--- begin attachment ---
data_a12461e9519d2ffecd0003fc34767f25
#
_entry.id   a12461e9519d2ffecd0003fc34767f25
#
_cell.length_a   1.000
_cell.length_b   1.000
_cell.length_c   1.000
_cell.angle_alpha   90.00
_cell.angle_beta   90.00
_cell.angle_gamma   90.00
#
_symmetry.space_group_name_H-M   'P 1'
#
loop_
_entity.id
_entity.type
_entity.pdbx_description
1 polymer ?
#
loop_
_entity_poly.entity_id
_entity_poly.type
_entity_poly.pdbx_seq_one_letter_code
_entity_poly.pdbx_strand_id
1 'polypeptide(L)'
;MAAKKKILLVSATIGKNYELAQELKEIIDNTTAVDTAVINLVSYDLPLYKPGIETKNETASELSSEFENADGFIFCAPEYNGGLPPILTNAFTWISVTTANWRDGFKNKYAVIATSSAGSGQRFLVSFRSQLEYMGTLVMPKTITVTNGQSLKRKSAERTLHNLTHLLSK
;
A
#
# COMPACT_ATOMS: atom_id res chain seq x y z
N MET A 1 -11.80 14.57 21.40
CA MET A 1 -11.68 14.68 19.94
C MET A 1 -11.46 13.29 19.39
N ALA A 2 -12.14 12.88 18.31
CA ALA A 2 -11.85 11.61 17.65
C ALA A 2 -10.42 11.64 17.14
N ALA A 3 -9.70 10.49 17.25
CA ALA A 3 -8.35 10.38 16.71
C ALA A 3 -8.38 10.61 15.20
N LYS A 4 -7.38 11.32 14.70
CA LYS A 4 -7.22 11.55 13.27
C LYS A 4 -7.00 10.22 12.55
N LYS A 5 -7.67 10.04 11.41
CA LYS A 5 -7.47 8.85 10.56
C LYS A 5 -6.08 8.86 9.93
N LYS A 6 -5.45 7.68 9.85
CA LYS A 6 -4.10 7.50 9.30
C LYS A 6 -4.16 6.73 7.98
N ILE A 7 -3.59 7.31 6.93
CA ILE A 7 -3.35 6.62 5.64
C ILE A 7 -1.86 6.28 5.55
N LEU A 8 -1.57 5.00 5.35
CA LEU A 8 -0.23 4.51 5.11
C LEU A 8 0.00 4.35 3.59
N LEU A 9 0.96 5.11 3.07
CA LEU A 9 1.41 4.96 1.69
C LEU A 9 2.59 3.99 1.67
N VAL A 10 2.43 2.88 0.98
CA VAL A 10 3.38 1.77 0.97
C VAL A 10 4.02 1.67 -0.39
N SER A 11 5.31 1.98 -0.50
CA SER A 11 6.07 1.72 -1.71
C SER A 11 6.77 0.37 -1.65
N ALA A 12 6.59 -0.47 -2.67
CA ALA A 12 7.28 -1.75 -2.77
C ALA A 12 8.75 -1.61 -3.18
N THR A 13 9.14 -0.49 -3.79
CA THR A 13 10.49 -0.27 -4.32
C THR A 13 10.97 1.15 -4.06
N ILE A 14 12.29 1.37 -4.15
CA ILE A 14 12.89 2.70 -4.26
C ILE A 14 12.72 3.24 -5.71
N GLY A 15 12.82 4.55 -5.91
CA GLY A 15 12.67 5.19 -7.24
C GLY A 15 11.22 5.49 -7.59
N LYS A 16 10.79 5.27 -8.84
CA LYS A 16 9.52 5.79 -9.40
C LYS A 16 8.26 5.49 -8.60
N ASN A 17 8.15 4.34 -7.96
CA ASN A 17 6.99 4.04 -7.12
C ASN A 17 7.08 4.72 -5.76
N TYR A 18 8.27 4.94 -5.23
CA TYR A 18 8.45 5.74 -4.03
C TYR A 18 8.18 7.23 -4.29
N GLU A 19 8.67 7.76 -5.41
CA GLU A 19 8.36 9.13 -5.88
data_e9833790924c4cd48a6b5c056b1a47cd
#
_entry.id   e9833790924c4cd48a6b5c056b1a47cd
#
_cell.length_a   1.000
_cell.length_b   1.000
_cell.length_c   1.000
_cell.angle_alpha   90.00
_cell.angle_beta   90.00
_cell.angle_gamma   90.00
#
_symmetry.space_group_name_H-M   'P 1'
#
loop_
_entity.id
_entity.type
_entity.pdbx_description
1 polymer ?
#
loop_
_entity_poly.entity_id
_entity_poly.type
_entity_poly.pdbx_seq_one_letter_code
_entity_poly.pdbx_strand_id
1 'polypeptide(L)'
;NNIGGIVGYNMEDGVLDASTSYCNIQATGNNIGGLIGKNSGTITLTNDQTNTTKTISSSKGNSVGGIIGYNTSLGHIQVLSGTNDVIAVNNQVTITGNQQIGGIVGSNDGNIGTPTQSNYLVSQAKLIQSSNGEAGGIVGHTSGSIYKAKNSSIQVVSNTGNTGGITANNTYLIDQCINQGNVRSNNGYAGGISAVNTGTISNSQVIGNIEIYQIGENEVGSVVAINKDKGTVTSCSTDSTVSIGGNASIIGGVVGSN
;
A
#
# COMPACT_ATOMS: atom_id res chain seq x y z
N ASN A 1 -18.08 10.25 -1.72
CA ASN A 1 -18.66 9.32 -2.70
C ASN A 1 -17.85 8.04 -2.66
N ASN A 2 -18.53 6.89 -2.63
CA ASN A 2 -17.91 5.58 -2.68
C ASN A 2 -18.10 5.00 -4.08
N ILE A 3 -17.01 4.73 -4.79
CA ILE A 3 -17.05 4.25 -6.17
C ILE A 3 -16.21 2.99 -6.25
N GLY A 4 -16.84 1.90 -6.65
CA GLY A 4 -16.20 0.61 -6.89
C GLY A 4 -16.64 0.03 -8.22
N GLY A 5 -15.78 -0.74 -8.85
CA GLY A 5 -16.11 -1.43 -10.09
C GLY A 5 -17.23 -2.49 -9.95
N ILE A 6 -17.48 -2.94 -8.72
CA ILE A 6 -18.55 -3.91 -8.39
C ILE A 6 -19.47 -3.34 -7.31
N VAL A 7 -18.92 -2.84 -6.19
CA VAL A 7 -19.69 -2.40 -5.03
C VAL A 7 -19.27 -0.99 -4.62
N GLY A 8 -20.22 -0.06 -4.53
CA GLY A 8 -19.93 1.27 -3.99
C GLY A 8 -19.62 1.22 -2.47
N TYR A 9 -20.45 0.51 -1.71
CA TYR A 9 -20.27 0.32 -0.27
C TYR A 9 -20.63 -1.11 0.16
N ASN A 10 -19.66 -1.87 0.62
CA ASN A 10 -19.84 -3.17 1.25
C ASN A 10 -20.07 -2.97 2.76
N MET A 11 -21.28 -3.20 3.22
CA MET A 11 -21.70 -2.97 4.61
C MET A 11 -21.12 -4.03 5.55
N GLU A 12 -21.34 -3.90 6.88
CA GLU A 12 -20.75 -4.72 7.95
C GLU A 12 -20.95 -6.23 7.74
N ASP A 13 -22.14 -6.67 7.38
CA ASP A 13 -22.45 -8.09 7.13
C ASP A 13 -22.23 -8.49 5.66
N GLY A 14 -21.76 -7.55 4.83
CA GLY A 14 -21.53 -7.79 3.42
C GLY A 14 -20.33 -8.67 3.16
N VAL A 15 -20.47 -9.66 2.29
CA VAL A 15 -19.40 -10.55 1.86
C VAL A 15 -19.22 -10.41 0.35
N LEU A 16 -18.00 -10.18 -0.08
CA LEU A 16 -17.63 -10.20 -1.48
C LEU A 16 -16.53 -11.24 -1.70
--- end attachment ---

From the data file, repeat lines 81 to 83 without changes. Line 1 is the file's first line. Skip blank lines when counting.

C ASN A 17 7.08 4.72 -5.76
N TYR A 18 8.27 4.94 -5.23
CA TYR A 18 8.45 5.74 -4.03